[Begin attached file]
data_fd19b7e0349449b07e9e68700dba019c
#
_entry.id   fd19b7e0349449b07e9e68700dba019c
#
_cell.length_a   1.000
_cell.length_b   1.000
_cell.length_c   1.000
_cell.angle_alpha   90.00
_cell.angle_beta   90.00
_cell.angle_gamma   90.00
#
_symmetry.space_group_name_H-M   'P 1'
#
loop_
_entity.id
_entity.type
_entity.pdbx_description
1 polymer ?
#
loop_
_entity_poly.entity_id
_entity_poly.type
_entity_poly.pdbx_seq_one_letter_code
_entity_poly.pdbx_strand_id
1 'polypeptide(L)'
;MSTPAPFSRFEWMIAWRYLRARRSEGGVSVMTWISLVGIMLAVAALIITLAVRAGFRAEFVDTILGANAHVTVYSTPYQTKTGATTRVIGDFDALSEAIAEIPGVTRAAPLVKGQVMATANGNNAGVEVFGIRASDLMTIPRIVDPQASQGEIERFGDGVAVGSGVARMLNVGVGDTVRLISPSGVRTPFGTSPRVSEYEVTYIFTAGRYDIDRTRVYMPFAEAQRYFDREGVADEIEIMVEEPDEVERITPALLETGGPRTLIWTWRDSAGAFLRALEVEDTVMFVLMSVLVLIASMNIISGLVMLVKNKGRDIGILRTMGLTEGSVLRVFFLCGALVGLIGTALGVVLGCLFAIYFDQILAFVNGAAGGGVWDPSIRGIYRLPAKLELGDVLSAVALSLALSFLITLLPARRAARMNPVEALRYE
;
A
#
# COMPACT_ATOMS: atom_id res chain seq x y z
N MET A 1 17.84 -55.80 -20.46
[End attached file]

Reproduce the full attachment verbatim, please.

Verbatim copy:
data_fd19b7e0349449b07e9e68700dba019c
#
_entry.id   fd19b7e0349449b07e9e68700dba019c
#
_cell.length_a   1.000
_cell.length_b   1.000
_cell.length_c   1.000
_cell.angle_alpha   90.00
_cell.angle_beta   90.00
_cell.angle_gamma   90.00
#
_symmetry.space_group_name_H-M   'P 1'
#
loop_
_entity.id
_entity.type
_entity.pdbx_description
1 polymer ?
#
loop_
_entity_poly.entity_id
_entity_poly.type
_entity_poly.pdbx_seq_one_letter_code
_entity_poly.pdbx_strand_id
1 'polypeptide(L)'
;MSTPAPFSRFEWMIAWRYLRARRSEGGVSVMTWISLVGIMLAVAALIITLAVRAGFRAEFVDTILGANAHVTVYSTPYQTKTGATTRVIGDFDALSEAIAEIPGVTRAAPLVKGQVMATANGNNAGVEVFGIRASDLMTIPRIVDPQASQGEIERFGDGVAVGSGVARMLNVGVGDTVRLISPSGVRTPFGTSPRVSEYEVTYIFTAGRYDIDRTRVYMPFAEAQRYFDREGVADEIEIMVEEPDEVERITPALLETGGPRTLIWTWRDSAGAFLRALEVEDTVMFVLMSVLVLIASMNIISGLVMLVKNKGRDIGILRTMGLTEGSVLRVFFLCGALVGLIGTALGVVLGCLFAIYFDQILAFVNGAAGGGVWDPSIRGIYRLPAKLELGDVLSAVALSLALSFLITLLPARRAARMNPVEALRYE
;
A
#
# COMPACT_ATOMS: atom_id res chain seq x y z
N MET A 1 17.84 -55.80 -20.46